-Games in full screen run for some time (usually short), then the lock-up occurs. FurMark tests don't make it to 5 minutes before the lockup happens.
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a b B Homebuilt system
November 21, 2011 8:19:13 PM

If I understand you correctly, when the top slot's card has it's fan quit working, the card is still producing video. Correct?
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November 21, 2011 8:22:39 PM

clutchc said:
If I understand you correctly, when the top slot's card has it's fan quit working, the card is still producing video. Correct?


No, I'm sorry I didn't make it clear. The instant this issue occurs, I lose signal to my monitor, the top GPU's fans all stop working, and if any sound was playing, it starts skipping in a very annoying fashion for a few seconds and then sound cuts out entirely.
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November 21, 2011 8:25:57 PM

In case I neglected to mention, this issue only ever happens when gaming in fullscreen with crossfire, or running a FurMark test (I haven't tried any other GPU benchmarks). I can surf the web, chat online, listen to music, watch videos, play games in a window etc etc just fine with crossfire enabled.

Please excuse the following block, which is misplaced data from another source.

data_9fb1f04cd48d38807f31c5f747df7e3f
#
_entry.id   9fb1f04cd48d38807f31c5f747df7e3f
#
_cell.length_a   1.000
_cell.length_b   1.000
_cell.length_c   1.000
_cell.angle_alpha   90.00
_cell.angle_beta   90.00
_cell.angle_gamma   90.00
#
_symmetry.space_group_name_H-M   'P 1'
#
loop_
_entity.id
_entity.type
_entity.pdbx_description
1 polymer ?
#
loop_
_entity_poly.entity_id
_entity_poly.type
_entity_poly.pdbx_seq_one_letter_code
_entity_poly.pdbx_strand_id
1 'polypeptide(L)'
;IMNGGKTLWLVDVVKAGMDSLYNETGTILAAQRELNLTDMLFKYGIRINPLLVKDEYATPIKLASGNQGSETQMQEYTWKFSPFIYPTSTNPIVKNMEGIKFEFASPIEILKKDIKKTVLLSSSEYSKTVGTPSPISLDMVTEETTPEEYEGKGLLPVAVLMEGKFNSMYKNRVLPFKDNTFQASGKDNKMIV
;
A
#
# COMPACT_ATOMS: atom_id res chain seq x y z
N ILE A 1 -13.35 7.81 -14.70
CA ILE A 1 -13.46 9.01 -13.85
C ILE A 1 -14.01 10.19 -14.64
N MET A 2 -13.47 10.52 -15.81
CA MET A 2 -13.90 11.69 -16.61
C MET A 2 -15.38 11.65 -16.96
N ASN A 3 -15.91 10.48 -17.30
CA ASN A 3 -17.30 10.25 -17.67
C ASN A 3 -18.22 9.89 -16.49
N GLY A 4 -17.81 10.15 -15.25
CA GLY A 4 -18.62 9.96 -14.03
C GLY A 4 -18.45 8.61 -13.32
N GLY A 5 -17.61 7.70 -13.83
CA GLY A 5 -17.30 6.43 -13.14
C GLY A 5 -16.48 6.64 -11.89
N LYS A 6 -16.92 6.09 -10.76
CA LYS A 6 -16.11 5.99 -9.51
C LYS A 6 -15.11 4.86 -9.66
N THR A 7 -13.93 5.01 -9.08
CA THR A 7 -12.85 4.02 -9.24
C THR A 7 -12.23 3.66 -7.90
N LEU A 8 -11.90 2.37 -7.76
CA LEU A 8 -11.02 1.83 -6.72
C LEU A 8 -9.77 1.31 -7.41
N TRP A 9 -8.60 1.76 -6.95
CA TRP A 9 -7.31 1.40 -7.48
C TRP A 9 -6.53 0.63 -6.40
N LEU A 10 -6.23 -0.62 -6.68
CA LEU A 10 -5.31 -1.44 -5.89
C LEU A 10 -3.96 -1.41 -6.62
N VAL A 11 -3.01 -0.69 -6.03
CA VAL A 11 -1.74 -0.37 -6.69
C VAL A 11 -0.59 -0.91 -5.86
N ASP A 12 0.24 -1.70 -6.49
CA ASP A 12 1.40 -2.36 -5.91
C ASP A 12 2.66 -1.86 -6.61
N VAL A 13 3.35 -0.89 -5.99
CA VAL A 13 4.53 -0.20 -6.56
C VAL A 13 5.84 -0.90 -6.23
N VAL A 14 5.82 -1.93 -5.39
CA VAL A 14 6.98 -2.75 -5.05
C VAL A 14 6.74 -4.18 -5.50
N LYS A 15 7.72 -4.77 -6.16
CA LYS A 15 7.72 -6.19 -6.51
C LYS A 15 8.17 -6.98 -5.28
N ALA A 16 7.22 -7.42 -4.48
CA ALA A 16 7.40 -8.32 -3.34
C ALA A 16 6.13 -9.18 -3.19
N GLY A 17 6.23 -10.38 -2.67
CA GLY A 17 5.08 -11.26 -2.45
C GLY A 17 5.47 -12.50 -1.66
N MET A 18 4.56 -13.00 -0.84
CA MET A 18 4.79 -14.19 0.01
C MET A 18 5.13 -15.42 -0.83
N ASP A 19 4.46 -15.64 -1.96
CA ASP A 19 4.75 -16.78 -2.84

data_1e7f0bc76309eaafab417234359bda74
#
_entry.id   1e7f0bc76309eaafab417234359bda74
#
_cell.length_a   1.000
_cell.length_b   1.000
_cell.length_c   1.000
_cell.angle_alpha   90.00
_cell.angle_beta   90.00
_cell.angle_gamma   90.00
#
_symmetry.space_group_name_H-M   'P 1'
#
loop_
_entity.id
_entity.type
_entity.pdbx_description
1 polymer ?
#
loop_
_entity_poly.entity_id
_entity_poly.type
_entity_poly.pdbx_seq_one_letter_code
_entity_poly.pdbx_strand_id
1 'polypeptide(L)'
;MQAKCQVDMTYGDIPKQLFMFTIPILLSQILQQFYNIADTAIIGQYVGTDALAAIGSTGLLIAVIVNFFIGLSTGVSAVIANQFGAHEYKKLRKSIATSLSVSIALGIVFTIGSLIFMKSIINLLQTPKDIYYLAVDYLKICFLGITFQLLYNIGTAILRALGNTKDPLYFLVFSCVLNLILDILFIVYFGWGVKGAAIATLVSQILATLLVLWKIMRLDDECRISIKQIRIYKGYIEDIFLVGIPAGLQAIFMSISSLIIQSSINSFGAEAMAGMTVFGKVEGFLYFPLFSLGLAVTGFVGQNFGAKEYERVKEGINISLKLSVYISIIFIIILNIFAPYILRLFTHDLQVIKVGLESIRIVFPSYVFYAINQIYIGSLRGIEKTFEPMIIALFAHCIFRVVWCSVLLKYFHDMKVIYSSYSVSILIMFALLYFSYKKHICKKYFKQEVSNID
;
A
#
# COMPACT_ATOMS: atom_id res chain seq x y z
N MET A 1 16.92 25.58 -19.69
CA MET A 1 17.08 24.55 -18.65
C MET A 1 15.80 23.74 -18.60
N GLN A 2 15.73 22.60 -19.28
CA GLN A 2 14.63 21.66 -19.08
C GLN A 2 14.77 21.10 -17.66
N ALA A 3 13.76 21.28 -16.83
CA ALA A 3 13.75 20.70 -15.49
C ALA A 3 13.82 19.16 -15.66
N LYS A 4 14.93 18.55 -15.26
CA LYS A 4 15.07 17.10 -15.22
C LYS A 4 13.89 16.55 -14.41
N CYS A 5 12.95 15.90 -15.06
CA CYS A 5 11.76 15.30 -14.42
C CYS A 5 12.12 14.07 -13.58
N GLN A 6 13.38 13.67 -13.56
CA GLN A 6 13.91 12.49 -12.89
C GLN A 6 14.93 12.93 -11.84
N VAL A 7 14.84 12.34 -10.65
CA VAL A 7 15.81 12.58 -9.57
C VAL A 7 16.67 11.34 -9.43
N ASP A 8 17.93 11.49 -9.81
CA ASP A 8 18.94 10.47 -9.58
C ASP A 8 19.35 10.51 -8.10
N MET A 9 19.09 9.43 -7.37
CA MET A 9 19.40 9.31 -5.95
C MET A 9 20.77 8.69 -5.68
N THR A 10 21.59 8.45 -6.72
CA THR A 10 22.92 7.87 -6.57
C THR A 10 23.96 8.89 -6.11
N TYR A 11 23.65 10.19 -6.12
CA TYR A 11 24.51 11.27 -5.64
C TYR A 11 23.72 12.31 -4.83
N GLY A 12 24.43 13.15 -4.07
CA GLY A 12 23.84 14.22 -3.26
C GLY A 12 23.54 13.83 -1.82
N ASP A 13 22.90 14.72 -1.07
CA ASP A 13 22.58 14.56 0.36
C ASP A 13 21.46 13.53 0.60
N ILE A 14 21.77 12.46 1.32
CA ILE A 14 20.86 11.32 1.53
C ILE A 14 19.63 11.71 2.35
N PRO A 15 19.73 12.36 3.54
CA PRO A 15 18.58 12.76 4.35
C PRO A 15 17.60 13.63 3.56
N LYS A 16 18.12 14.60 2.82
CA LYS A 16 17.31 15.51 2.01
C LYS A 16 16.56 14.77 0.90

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a b B Homebuilt system
November 21, 2011 8:38:44 PM

I assume you did the usual driver/CCC uninstall, Driver Sweeper from Safe Mode, re-boot, and re-install the drivers. If so...
Unless you (we) find a solution, I would be tempted to just start over. Save the CCC/driver pkg, Furmark, and any other pgms you need for testing to a flash drive. I would reset the BIOS to it's default settings; maybe even go so far as to pull the CMOS battery and jumper the 'clear cmos' pins. Install both cards. Re-install Windows 7, but don't install any drivers from the board's driver disk (unless absolutely necessary). Install the CCC/driver package. Activate CF. Install and run the Furmark test again.
That's about as clean a test as I can think of.
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November 21, 2011 8:47:19 PM

clutchc said:
I assume you did the usual driver/CCC uninstall, Driver Sweeper from Safe Mode, re-boot, and re-install the drivers. If so...
Unless you (we) find a solution, I would be tempted to just start over. Save the CCC/driver pkg, Furmark, and any other pgms you need for testing to a flash drive. I would reset the BIOS to it's default settings; maybe even go so far as to pull the CMOS battery and jumper the 'clear cmos' pins. Install both cards. Re-install Windows 7, but don't install any drivers from the board's driver disk (unless absolutely necessary). Install the CCC/driver package. Activate CF. Install and run the Furmark test again.
That's about as clean a test as I can think of.


I'll have to save this for another day when I have the time to do this work (and recover from it). I'll reply again with developments.

Whether or not we ever figure this out, thanks so much for all of your help. I really, REALLY appreciate everything you're doing to try to help me. You're a really good person =)
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a b B Homebuilt system
November 21, 2011 9:01:15 PM

Thanks...
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November 21, 2011 11:05:57 PM

sounds hot what are the temps on cards under load?